Corneal epithelial defects were completely healed in 11 eyes (73.3%). Among these individuals, the edema of the corneal epithelium and stroma improved within 2 months after treatment and the mean duration of complete epithelial healing was 5.5 ± 1.8 weeks. One eye (6.7%) had partial improvement with a decrease in corneal epithelial defect size and partial lowering in corneal edema.

At the initiation of treatment with EGF ointment, in the 12 eyes (80.0%) that showed improvement or were completely healed, the BCVA was 0.9 ± 0.8 LogMAR, VAS score was 4.5 ± 1.2, corneal sensation was 8.1 ± 3.7 mm, and the area of the epithelial defects was 5.7 ± 3.9 mm2. At 1 and 2 months after treatment with EGF ointment, the BCVA improved to 0.7 ± 0.5 LogMAR (p = 0.03) and 0.6 ± 0.5 LogMAR (p < 0.01), VAS score decreased to 3.9 ± 1.0 (p = 0.07) and 2.5 ± 0.7 (p < 0.01), corneal sensation improved to 8.3 ± 3.3 mm (p = 0.32) and 11.7 ± 3.9 mm (p = 0.18); and area of the epithelial defects decreased to 2.1 ± 2.9 mm2 (p < 0.01) and 0.1 ± 0.3 mm2 (p < 0.01, Fig. 1), respectively. The remaining 3 eyes (20.0%) showed no response to EGF treatment, including no improvement in BCVA, VAS score, and no decrease in the area of the corneal epithelial defect; therefore, amniotic membrane transplantation was performed for symptom control (Table 2).

Fig. 1
figure 1

Visual acuity, visual analogue scale (VAS) score, corneal sensation and the area of the epithelial defects before and after 1 and 2 months treated for persistent epithelial defects of the cornea with epidermal growth factor ointment. a Visual acuity (LogMAR). b VAS score. c Esthesiometer score (mm). d Area of the epithelial defect (mm2). * = significantly different between groups (p < 0.05, Wilcoxson-signed ranks test) LogMAR = logarithm of the minimum angle of resolution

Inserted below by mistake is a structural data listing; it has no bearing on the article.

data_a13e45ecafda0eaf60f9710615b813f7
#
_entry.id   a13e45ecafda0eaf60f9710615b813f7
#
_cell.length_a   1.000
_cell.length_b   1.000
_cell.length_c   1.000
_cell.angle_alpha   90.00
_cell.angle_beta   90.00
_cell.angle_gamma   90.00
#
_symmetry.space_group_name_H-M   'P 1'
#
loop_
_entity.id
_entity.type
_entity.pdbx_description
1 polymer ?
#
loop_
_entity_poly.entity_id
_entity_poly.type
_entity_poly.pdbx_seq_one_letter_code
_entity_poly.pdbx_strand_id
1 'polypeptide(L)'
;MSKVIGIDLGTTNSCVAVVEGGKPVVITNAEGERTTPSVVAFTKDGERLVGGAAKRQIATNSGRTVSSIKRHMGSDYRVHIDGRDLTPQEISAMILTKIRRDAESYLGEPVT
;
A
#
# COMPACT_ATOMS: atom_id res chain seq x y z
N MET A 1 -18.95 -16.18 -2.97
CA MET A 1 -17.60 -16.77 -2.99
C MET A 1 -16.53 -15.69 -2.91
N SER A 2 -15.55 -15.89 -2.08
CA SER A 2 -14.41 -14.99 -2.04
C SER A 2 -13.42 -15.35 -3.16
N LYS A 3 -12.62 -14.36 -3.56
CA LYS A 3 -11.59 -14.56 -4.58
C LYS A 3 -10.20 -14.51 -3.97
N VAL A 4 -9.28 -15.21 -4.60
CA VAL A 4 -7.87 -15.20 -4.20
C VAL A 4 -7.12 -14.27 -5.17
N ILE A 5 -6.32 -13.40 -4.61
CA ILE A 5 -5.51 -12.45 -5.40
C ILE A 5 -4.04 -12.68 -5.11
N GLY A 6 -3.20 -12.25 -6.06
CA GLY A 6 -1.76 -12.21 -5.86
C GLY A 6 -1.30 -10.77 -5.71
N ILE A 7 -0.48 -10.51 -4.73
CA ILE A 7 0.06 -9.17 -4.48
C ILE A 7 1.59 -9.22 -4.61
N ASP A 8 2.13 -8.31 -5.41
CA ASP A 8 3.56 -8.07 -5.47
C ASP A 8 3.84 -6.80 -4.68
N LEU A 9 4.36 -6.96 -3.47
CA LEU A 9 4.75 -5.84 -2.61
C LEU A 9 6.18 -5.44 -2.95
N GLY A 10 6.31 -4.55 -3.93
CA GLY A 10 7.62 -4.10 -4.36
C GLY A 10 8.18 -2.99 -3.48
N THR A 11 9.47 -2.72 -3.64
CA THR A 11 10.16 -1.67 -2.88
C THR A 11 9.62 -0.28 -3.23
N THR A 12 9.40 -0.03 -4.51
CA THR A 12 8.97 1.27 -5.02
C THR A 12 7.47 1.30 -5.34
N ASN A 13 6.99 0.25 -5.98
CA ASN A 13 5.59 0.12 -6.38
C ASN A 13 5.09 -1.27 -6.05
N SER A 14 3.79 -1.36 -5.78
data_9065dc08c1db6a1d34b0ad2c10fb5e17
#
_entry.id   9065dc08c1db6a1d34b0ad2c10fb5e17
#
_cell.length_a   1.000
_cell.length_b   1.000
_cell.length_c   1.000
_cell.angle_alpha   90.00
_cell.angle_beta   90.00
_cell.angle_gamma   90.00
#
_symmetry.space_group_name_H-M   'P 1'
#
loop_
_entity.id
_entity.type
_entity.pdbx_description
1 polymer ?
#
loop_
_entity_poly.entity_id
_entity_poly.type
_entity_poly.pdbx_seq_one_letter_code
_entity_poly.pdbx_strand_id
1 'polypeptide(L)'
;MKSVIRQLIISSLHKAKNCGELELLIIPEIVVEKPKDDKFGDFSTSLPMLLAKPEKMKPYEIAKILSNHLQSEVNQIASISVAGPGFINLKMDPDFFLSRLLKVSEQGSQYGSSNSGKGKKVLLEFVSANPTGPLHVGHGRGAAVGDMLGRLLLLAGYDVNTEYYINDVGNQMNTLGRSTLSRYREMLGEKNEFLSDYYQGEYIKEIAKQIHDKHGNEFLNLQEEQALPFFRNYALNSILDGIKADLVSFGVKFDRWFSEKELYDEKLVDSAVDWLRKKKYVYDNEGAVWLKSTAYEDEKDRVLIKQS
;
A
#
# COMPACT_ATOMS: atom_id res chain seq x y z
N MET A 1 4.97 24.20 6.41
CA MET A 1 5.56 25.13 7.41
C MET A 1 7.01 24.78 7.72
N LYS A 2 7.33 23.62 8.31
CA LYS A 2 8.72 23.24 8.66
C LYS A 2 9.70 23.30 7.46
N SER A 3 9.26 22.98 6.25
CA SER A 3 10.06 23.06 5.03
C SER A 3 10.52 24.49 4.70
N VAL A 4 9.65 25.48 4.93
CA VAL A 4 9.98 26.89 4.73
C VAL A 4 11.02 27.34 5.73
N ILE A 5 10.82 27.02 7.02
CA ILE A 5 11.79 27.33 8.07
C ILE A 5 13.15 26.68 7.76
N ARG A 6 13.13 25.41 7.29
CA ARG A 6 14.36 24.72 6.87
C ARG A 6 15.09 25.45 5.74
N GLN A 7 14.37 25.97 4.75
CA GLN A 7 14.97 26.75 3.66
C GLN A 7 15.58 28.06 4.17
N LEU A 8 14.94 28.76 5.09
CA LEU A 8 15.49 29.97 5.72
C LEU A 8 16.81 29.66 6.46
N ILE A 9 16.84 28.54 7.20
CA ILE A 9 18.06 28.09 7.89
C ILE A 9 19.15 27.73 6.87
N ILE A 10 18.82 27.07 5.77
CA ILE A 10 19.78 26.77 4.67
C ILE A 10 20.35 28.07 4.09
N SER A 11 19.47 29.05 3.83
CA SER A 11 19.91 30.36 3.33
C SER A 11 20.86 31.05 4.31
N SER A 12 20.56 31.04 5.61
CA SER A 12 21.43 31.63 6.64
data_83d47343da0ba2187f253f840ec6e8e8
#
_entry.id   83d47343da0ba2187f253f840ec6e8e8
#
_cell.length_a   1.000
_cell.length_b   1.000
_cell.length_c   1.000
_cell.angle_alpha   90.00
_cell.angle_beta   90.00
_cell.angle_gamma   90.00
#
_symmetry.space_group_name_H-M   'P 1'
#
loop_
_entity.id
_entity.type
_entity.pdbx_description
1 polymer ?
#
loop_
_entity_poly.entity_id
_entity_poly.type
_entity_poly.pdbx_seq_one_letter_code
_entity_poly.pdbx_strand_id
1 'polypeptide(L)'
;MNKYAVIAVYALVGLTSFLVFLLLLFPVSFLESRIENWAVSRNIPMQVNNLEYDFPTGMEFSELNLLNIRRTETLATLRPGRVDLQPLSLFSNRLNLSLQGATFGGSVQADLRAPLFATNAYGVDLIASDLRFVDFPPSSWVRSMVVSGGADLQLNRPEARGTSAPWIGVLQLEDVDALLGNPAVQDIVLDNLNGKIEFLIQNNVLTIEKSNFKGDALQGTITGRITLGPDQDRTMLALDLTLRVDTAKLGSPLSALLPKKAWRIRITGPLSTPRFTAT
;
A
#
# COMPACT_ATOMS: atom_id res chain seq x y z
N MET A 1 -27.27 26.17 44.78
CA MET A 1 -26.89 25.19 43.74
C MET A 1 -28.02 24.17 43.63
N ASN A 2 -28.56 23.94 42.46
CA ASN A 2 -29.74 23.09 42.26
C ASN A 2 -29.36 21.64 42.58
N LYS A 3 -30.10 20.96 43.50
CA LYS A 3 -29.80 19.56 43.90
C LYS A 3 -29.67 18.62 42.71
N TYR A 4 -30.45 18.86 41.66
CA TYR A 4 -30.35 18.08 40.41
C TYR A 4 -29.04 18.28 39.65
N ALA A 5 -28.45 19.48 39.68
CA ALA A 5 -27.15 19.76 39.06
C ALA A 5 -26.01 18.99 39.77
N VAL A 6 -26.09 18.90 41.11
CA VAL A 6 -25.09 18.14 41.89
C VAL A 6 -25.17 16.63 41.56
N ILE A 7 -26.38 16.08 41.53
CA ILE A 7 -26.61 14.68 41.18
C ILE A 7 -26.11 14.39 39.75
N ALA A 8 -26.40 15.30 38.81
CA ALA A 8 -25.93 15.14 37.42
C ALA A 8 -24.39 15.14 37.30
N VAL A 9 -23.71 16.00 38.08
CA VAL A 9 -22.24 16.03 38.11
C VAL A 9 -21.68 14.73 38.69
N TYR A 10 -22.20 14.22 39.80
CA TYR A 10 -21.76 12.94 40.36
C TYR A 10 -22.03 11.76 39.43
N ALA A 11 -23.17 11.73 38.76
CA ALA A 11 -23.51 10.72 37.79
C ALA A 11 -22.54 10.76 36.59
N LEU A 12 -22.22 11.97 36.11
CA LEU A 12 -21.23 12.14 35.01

Table 2 Clinical characteristics of the patients treated for PEDs with EGF ointment

A patient with PEDs treated with EGF ointment whose corneal epithelial defect completely healed and who showed improvement in BCVA and VAS scores is described below.

Case (patient no. 2)

This case involved a man in his seventies with a long-standing history of dry eye and herpetic keratitis. He exhibited PEDs with peripheral corneal vascularization and scarring in the left eye as a result of his diseases. At the time of diagnosis, his visual acuity was 1.0 LogMAR, and corneal sensation was under 15 mm. He presented with eye pain, photophobia, and epiphora. He had previously undergone treatment with topical levofloxacin 0.5%, topical sodium hyaluronate 0.15%, and lubricant ointment. Despite the treatment, the area of the epithelial defects was 3 × 3 mm2, and perilesional corneal edema persisted near the center for at least 4 weeks without any improvement. Therefore, the patient was also instructed to apply EGF ointment twice a day. There was no adverse drug reaction. After 4 weeks of treatment, the lesion improved, and after 6 weeks, the corneal epithelial defects were completely healed, with stromal haze and peripheral corneal vascularization (Fig. 2).